The Arkansas River has reached historical crests before. But, this time we’re talking about record levels. And, the record we may break this weekend happened in 1945.
The most recent historical flood happened in 2015. Water levels rose above flood stage and rushed throughout neighborhoods. The Arkansas River crested at 34.63 feet by December 30th, 2015.
And, remember the 1990 flood? The current flood is forecast to be 5 feet above that.
Flash forward to the Arkansas River, now. As of Thursday night, the river level was at 30 feet. Water flowed quickly and waves actually crashed along the concrete.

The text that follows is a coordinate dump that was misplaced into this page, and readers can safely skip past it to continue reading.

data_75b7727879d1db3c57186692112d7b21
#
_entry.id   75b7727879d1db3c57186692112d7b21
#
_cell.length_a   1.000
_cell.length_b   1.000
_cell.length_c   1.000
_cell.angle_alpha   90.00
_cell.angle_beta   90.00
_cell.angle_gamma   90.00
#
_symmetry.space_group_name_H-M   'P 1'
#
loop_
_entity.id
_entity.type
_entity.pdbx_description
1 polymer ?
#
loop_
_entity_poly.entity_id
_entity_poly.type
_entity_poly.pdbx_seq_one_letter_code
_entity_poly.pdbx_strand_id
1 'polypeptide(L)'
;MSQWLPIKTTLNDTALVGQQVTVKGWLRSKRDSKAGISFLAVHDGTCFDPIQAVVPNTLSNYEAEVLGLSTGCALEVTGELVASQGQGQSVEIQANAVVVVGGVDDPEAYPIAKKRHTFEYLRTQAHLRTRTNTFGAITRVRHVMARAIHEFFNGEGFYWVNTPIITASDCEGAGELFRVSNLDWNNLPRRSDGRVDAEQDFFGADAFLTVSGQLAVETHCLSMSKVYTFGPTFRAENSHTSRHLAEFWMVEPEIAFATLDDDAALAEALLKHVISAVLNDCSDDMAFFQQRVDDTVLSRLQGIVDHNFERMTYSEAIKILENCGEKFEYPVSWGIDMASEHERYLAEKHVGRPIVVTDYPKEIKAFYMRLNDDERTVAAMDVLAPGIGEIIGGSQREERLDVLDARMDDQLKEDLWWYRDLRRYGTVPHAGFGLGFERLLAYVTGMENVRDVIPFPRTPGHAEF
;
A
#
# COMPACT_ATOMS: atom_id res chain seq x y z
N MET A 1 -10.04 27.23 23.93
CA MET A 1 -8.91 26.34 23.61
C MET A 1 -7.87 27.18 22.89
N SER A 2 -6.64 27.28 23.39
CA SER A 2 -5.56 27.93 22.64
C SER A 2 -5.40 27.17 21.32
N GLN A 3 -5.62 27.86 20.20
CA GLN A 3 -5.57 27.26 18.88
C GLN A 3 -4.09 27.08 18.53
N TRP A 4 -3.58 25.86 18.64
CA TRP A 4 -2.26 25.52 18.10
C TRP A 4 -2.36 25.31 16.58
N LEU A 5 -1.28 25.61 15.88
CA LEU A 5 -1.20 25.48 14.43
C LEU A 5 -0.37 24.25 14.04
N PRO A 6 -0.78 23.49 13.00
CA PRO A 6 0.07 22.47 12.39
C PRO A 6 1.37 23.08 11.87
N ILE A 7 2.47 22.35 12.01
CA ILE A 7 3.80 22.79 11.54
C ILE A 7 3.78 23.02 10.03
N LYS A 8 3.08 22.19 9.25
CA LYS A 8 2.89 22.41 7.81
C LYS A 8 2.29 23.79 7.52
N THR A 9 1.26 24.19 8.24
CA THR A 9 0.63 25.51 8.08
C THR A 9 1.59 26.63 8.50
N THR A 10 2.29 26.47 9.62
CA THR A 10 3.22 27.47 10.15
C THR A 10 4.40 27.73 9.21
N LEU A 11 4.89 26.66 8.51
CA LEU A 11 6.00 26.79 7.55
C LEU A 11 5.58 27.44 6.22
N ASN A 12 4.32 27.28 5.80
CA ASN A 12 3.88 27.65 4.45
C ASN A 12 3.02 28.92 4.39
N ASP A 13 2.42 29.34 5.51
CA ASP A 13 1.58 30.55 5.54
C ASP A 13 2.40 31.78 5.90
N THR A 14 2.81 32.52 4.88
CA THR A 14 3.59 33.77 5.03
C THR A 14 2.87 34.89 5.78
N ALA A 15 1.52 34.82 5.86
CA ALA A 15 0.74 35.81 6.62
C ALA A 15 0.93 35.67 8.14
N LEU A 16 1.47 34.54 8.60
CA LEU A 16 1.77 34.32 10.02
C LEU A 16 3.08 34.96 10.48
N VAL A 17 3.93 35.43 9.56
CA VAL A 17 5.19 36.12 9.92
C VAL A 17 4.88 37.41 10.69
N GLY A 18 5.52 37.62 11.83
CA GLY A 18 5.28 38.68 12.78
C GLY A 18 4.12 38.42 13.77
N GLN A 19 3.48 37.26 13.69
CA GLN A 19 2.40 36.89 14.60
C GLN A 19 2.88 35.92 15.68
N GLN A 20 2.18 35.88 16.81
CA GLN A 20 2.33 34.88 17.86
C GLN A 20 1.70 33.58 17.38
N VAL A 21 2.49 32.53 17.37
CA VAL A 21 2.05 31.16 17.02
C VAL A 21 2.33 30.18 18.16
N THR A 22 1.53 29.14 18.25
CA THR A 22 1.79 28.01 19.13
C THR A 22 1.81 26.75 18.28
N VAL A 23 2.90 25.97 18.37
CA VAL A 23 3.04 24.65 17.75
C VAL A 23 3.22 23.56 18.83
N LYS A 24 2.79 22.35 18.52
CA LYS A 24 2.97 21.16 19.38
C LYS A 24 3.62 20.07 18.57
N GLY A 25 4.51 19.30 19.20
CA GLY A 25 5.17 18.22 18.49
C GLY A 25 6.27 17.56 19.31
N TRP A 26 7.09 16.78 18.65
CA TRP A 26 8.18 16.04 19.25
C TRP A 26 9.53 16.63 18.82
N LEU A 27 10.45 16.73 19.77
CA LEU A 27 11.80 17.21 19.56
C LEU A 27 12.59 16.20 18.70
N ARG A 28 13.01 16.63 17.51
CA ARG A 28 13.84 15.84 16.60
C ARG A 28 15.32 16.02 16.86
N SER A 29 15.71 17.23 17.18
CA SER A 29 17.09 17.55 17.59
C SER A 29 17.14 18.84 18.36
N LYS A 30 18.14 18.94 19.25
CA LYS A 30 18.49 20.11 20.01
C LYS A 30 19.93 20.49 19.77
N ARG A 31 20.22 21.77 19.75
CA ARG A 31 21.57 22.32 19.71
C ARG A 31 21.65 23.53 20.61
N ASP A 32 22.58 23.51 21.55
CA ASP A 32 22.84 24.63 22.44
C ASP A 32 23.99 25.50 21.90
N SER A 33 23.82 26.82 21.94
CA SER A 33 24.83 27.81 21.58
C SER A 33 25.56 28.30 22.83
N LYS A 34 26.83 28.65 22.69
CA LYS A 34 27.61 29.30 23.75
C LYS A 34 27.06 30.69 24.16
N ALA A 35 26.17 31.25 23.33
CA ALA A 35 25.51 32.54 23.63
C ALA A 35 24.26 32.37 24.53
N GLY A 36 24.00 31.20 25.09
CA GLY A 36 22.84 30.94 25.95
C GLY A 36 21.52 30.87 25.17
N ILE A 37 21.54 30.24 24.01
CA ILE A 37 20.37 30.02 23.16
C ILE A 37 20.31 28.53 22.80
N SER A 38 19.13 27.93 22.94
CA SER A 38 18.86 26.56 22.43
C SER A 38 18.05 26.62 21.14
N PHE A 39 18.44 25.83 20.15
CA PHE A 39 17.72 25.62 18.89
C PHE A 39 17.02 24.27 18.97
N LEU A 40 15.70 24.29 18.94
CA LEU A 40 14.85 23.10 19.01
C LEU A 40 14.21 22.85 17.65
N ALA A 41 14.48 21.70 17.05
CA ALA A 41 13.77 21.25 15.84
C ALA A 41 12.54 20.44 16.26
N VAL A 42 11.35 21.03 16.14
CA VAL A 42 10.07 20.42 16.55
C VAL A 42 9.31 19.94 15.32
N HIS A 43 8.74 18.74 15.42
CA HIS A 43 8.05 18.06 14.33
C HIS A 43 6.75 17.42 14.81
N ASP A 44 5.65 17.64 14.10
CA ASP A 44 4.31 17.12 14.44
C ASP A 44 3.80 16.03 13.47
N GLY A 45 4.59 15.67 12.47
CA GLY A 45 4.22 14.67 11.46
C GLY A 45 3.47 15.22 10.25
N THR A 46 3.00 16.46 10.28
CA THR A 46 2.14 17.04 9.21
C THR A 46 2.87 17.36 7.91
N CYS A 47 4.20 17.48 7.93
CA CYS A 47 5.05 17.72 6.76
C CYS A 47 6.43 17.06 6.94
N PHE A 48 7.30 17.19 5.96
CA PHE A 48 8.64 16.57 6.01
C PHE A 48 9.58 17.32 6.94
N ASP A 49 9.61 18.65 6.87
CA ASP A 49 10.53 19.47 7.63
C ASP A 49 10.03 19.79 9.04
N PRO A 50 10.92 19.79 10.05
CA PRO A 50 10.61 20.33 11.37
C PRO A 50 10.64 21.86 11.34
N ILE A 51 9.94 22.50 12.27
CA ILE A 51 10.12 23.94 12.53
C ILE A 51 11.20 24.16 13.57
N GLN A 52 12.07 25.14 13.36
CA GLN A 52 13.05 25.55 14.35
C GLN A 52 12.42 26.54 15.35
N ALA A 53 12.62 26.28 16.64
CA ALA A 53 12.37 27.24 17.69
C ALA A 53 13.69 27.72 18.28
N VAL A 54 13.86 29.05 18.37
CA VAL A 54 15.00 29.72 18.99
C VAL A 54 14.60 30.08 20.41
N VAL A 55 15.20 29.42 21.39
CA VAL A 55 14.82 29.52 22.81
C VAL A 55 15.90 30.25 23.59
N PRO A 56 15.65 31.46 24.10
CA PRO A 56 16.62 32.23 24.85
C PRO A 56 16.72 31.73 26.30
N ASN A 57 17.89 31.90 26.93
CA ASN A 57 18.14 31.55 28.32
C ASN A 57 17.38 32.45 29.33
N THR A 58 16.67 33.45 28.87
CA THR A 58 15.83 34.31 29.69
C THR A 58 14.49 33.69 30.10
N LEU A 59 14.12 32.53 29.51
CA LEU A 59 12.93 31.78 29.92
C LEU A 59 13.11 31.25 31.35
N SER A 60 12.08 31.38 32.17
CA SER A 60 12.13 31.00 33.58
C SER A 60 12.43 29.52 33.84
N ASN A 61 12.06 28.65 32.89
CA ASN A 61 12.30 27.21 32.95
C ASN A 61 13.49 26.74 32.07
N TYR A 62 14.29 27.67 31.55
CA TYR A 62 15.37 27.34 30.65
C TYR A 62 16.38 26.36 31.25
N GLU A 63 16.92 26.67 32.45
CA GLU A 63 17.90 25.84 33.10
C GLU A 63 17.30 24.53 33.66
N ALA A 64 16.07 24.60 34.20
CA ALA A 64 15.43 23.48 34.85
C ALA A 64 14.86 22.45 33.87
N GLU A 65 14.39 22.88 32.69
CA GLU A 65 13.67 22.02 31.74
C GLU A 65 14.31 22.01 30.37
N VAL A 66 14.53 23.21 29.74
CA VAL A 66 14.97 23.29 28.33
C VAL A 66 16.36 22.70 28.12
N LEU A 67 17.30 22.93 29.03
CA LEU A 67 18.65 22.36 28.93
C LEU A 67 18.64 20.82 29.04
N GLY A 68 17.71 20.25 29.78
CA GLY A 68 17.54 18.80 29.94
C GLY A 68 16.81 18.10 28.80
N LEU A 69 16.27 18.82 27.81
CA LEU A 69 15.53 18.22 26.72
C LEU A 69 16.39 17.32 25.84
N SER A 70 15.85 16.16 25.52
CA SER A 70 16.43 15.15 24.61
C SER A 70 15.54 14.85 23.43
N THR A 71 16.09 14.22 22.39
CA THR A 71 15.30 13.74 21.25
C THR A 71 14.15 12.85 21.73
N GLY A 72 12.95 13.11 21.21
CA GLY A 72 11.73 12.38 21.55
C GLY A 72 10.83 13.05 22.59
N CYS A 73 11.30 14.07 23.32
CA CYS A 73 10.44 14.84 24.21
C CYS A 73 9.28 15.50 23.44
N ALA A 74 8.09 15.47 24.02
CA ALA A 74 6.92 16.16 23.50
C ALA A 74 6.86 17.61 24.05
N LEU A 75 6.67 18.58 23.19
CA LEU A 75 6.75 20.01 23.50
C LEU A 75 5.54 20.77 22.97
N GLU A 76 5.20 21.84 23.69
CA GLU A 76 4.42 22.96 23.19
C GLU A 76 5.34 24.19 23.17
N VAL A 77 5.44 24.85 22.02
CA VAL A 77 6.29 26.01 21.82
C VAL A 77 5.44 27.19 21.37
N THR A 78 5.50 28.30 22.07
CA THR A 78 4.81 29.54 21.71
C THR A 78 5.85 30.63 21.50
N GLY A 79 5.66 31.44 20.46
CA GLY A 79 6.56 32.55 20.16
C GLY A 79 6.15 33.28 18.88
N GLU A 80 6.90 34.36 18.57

By this weekend, water levels in the river are estimated to be well above this height, peaking at around 41 feet. The record level is at 38.1 feet.
One reason this is happening is because Northeast Oklahoma has accumulated over 10 inches of rainfall in the past 4 days. The Arkansas River flows through Colorado, Kansas, and Oklahoma. Any rain that falls near the river in those states will flow downstream towards Arkansas.
What makes matters worse is that an additional 3-4 inches of rain is expected to fall in Kansas and Oklahoma. This will drain into the Arkansas River.
But, how much water is that exactly? Let’s say one inch of water falls over one acre of land. That’s equivalent to 27,000 gallons of water. Accumulating rainfall means additional gallons of water flowing into the river.
Covering news where you live, I’m 5NEWS Meteorologist Sabrina Bates.